Former French President Nicolas Sarkozy is on trial on Wednesday over allegations of illegitimate funding for his failed 2012 bid, just two weeks after a corruption scandal erupted.
On March 1, the 66-year-old became France’s first post-war president who was sentenced to prison when he was given a three-year term, of which two years were suspended, for corruption and influence.
That case was one of several that hung over him since he left the office.
Sarkozy has denied any wrongdoing, saying he is the victim of a revenge justice system that he tampered with in power between 2007 and 2012.
In the opening of the trial on Wednesday, in which he is not expected to participate, the splitting right wing is accused of overpaying for its failed re-election in 2012 worth 20 million euros (24 million dollars).
The money was spent on lavish American-style meetings during the final days of the race, when Sarkozy climbed to ward off an unexpectedly strong challenge from his socialist rival Francois Hollande.
Prosecutors say auditors had warned him that the campaign would blow the € 22.5 million ceiling on spending between the first and second ballots, but Sarkozy insisted on holding more events.
Investigators say his total spending for the second round amounted to almost 43 million euros (51 million dollars).
To hide the expenses, the PR company behind the campaign, Bygmalion and officials in Sarkozy’s UMP party (then renamed Les Republicains) are accused of conspiring to get the UMP to pay the bill through a system of fake invoices.
The former president says he was not aware of the fraud – unlike some of the defendants, he is not accused of fraud, but of the minor crime of illegal campaign financing. He fought for several years to avoid a trial.
Bygmalion’s executives and Jerome Lavrilleux, deputy head of Sarkozy’s 2012 campaign who will also try, have acknowledged the system of false invoices.
Lavrilleux in particular made headlines in 2014 after he tearfully admitted the fraud during a French TV interview and said: “This campaign was an escape that no one had the courage to stop.”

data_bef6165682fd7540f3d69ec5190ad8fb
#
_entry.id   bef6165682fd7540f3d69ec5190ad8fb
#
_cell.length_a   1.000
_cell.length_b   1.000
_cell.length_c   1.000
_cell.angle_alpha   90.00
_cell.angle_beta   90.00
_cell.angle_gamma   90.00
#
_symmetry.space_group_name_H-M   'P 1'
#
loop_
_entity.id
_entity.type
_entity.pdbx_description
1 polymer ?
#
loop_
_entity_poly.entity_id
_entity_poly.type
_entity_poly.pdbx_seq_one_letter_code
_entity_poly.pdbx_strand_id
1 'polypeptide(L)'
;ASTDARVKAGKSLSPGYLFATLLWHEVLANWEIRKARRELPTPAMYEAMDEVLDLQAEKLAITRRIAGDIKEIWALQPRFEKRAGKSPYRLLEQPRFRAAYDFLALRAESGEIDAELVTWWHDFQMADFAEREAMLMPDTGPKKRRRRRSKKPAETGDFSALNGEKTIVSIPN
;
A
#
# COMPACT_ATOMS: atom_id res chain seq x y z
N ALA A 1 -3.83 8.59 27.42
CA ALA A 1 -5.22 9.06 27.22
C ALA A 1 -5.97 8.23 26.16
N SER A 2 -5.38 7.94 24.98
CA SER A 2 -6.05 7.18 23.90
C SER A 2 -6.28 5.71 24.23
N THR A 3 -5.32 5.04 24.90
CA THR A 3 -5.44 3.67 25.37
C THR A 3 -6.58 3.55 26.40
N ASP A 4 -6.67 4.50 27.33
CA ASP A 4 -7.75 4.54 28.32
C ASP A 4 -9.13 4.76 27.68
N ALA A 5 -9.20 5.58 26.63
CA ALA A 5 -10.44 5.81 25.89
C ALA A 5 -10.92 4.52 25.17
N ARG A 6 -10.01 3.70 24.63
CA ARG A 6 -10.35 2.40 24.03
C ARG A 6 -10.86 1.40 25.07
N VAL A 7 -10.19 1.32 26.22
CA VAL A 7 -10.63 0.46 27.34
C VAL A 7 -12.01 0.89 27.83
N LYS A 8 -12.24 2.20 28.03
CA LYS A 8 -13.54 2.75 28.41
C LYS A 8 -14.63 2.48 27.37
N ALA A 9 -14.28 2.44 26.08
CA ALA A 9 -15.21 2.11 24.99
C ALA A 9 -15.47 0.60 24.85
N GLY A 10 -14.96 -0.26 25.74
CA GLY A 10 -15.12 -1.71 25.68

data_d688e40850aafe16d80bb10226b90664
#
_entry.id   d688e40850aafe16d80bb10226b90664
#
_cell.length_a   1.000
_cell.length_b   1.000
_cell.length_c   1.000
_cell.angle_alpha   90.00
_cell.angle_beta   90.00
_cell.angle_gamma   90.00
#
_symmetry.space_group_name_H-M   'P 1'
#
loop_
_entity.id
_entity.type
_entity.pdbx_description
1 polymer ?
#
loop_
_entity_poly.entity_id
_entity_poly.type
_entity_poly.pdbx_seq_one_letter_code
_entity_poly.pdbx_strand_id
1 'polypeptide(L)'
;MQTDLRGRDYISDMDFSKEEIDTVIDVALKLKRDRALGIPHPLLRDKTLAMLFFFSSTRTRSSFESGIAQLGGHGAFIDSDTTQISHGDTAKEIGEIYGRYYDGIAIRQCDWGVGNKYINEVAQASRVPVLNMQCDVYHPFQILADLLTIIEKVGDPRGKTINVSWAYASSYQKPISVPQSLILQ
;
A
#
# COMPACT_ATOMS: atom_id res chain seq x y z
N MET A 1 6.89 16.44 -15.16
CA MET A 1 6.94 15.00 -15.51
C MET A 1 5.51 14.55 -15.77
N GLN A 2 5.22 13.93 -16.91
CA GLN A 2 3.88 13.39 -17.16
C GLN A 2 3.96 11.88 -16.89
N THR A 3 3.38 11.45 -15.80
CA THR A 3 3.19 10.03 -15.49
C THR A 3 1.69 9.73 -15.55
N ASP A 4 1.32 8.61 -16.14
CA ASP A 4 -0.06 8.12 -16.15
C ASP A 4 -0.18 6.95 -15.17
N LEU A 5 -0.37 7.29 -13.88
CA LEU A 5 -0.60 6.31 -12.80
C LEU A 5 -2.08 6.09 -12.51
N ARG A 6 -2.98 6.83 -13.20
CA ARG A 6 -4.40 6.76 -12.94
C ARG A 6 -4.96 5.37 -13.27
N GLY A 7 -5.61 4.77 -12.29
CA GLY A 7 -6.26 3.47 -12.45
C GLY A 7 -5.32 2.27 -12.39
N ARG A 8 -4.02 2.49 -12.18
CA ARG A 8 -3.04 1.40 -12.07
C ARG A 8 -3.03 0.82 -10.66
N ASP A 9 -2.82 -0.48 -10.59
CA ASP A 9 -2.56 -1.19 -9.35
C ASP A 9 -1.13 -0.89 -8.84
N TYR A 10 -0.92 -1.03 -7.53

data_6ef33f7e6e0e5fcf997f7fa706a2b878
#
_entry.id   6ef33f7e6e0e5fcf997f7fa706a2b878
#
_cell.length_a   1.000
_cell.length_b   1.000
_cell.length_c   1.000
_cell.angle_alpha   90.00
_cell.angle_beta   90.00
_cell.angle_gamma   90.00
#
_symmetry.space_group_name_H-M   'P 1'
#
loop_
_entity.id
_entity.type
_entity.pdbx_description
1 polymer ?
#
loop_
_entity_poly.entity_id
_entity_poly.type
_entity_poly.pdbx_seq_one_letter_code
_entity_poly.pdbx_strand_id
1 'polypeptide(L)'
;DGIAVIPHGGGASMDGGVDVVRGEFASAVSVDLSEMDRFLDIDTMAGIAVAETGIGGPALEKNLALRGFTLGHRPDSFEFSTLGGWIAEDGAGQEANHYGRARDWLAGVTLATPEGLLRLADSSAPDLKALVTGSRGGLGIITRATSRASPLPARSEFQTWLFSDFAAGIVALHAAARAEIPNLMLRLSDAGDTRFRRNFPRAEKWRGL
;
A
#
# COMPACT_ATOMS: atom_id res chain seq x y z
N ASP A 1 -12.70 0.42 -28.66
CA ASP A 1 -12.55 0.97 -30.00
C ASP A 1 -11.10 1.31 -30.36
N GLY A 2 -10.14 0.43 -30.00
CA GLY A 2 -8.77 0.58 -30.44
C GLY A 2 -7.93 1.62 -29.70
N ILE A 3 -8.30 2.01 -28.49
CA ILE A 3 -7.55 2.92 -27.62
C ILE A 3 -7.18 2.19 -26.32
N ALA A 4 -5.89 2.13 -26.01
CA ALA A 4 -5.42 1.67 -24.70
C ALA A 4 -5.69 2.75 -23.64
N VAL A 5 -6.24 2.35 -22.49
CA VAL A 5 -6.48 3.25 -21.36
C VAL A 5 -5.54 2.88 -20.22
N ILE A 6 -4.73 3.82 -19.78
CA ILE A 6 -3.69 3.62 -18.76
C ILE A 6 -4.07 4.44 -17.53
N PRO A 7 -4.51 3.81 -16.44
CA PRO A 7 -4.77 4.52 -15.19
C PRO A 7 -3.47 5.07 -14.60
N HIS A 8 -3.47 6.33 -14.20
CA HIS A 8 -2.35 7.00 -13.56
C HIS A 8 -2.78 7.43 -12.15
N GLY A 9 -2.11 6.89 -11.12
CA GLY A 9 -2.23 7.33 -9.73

The trial is set to end on April 15, but Lavrilleux’s defense team has said it will try to postpone the start because his attorney general has been hospitalized at Covid-19.
If Sarkozy is convicted, he risks being sentenced to up to one year in prison and a fine of 3,750 euros.
On March 1, he was found guilty of forming a “corruption pact” with his lawyer to persuade a judge to share information about another investigation into the politician’s affairs, related to his 2007 winning campaign.
His imprisonment stunned the political establishment and prompted his many admirers on the right, including Interior Minister Gerald Darmanin, to send him messages of support.
This sentence is not expected to see him serve actual imprisonment with two of the three years suspended by the court and the remaining year will be served at home with an electronic bracelet.
Sarkozy has appealed the ruling, which effectively shattered all hopes that he could make a new presidential comeback after a first failed attempt in 2016.
In a TF1 television interview on March 3, he repeated that he had “flipped through” his political career but made it clear that he would continue to make his political views known and lubricate right-wing favorites.
Sarkozy is married to former singer and model Carla Bruni, with whom he has a nine-year-old daughter.
He has also been accused of receiving millions of euros from the late Libyan dictator Moamer Gadhafi for his 2007 election campaign.
And in January, prosecutors launched an investigation into alleged influence with his activities as a consultant in Russia.